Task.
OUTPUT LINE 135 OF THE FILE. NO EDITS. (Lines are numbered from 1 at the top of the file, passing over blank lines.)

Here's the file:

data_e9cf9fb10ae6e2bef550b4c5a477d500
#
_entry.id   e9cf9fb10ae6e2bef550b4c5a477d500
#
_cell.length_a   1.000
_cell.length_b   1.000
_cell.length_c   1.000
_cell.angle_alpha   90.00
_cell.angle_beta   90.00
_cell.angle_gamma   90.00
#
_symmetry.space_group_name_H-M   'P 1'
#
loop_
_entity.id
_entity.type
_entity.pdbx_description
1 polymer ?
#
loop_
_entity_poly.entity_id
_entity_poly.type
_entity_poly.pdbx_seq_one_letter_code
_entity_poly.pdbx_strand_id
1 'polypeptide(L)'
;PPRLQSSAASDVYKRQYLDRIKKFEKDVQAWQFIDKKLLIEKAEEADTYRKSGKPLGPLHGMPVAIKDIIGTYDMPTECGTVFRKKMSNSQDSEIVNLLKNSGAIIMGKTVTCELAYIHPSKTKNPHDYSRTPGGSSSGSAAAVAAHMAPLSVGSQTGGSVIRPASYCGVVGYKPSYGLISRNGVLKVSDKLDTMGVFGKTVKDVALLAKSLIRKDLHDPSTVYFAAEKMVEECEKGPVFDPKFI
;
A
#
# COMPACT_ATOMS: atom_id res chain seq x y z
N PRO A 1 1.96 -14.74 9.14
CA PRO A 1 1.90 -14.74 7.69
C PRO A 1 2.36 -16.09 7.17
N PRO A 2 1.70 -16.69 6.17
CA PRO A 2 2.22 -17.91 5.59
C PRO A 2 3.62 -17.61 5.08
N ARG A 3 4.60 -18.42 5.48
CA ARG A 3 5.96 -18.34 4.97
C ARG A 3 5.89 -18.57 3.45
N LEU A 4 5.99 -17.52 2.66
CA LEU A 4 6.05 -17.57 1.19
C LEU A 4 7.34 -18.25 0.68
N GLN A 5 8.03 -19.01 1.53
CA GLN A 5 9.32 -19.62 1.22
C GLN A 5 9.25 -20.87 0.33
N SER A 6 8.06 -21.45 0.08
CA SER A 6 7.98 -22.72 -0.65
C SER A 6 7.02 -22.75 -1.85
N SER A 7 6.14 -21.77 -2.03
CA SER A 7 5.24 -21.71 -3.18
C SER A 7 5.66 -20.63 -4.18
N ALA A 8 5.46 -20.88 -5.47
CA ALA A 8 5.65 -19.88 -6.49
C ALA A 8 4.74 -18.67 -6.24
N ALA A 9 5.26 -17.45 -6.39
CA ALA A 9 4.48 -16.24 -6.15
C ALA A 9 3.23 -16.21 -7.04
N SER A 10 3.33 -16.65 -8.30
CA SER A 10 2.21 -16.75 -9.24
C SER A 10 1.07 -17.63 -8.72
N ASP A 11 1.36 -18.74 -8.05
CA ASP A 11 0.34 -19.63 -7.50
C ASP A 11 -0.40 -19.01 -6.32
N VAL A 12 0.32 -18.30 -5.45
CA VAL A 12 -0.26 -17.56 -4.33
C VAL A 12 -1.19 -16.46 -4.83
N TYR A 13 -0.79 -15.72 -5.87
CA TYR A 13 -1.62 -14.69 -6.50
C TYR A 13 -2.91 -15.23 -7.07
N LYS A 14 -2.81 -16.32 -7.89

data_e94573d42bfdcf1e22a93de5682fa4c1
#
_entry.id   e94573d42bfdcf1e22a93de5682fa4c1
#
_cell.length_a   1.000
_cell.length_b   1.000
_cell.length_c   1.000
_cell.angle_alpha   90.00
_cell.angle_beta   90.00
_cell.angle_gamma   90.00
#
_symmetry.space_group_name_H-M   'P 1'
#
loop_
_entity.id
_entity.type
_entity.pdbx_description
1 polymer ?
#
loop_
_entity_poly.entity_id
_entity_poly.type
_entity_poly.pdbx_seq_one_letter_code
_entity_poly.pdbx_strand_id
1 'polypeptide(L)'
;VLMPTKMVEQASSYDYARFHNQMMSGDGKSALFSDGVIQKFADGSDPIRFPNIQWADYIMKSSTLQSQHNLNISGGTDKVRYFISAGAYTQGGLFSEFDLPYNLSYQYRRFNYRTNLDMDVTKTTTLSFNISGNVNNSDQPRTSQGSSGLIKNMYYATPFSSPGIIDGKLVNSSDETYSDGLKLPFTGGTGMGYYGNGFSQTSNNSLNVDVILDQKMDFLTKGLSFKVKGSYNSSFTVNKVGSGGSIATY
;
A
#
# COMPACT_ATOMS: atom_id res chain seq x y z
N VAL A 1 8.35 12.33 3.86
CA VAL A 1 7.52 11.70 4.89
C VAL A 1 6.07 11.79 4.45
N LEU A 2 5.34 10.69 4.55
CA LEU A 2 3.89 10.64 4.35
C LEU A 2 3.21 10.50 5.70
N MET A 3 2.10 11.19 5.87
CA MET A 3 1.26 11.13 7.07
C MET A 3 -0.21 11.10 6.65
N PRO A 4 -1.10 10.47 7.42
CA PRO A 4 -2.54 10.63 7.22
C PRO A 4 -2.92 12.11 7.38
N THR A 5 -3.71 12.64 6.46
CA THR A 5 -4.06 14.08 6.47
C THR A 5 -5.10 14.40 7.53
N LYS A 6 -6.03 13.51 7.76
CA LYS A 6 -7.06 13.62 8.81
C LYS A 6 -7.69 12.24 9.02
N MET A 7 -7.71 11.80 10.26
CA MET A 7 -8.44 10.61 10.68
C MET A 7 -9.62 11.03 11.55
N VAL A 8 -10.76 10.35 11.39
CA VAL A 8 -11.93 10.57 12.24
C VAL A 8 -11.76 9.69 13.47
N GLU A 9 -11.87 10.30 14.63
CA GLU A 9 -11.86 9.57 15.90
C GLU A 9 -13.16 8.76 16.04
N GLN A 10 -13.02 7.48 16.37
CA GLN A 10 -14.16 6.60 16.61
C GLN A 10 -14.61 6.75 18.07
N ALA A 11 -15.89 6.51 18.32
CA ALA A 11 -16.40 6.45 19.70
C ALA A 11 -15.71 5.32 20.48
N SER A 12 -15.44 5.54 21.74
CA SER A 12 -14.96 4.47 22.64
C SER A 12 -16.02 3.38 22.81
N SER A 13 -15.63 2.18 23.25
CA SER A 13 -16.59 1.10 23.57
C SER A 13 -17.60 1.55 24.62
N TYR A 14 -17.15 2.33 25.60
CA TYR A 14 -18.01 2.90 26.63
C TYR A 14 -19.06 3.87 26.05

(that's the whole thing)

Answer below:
CA SER A 12 -14.96 4.47 22.64